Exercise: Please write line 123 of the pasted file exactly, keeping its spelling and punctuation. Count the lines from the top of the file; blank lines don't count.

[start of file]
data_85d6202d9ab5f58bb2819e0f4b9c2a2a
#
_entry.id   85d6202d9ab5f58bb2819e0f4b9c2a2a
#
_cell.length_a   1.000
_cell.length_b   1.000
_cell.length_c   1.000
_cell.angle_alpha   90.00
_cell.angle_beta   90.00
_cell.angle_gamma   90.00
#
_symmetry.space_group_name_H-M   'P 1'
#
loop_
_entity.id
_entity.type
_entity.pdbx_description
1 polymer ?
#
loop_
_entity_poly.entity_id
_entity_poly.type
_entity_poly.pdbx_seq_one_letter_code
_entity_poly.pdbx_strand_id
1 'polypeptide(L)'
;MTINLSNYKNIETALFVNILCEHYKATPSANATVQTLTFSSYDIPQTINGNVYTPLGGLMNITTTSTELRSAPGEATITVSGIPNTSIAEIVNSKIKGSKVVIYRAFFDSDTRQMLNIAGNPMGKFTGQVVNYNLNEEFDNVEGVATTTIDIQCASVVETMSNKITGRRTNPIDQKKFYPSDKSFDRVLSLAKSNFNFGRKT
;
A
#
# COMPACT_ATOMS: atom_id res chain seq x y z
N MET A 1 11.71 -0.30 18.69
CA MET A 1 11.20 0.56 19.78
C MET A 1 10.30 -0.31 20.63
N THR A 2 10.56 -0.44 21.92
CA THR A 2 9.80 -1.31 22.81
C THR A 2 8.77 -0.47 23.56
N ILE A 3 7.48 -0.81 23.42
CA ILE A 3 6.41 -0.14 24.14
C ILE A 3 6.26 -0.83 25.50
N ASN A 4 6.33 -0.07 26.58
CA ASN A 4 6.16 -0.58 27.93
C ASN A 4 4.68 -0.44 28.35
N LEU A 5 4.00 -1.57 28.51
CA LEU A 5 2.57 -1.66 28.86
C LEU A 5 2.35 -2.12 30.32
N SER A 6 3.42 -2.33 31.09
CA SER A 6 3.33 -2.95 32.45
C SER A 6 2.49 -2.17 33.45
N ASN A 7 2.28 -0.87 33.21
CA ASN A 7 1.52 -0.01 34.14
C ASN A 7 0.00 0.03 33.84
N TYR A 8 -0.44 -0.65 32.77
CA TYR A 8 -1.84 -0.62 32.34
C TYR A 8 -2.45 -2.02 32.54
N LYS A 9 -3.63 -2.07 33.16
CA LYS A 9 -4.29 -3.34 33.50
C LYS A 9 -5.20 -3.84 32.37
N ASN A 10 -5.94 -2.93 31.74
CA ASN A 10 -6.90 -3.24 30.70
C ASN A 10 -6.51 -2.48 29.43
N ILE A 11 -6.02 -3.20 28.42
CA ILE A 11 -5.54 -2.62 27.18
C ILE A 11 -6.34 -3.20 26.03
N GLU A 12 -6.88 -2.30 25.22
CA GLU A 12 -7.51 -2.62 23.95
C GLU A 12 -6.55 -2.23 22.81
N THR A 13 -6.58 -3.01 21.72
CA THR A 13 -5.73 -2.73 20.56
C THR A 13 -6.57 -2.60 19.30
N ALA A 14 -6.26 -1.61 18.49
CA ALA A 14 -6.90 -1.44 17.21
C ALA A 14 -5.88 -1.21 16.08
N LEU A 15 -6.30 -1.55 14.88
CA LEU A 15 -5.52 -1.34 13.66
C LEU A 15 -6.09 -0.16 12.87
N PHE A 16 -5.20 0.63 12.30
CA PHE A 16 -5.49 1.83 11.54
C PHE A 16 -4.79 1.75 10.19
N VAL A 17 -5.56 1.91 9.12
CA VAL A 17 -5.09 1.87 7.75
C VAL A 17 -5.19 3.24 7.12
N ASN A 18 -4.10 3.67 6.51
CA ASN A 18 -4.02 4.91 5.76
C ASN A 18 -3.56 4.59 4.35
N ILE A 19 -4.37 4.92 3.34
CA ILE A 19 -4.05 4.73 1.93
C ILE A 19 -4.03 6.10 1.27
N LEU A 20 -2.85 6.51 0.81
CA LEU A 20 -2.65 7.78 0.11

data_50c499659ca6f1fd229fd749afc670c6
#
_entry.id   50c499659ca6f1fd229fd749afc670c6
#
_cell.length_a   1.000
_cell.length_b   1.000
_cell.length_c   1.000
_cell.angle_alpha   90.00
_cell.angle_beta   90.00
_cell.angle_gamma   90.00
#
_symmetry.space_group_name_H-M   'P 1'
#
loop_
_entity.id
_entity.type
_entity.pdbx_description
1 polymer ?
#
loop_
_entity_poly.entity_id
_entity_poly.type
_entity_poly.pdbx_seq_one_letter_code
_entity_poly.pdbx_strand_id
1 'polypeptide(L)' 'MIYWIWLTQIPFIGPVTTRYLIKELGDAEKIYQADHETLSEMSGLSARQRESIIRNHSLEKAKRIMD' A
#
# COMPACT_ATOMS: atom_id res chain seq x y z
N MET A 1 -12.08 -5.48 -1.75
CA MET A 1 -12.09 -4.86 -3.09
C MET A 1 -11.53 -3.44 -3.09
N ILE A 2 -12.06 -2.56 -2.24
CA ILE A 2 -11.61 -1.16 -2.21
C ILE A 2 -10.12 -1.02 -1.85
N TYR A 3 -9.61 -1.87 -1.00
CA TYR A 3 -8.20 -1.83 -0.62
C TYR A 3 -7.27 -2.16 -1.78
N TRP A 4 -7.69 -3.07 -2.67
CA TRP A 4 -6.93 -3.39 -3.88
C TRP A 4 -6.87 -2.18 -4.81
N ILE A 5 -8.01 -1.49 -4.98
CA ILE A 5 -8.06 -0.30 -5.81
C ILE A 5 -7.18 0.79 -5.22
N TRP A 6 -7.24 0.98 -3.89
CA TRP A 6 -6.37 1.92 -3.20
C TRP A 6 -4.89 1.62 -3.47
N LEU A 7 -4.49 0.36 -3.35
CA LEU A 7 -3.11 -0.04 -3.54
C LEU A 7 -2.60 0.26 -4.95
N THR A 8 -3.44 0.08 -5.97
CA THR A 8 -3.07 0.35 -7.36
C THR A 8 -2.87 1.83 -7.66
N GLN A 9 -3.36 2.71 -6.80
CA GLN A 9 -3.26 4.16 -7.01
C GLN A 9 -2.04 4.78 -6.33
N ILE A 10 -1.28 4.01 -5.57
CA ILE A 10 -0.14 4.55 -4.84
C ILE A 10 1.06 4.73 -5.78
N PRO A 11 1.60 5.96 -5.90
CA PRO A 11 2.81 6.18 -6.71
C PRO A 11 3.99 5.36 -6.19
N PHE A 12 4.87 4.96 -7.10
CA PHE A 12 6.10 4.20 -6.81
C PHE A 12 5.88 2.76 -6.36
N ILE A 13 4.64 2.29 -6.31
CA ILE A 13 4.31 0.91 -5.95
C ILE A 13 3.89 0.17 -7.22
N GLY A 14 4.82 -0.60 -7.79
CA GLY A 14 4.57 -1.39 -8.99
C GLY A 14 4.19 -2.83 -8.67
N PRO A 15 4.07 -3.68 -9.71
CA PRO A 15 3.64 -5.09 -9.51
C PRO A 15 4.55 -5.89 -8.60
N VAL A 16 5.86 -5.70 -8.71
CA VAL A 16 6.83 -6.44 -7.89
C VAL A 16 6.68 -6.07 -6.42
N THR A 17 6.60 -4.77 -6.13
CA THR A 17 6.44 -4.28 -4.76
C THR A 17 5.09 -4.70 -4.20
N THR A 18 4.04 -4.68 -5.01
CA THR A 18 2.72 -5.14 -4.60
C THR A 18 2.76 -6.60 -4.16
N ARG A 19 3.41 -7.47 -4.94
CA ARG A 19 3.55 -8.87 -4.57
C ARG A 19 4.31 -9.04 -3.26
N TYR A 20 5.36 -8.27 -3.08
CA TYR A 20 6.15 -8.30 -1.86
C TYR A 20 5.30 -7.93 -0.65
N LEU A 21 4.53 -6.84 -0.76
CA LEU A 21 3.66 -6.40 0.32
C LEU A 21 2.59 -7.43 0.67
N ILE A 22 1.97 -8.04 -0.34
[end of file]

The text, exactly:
N TYR A 3 -9.61 -1.87 -1.00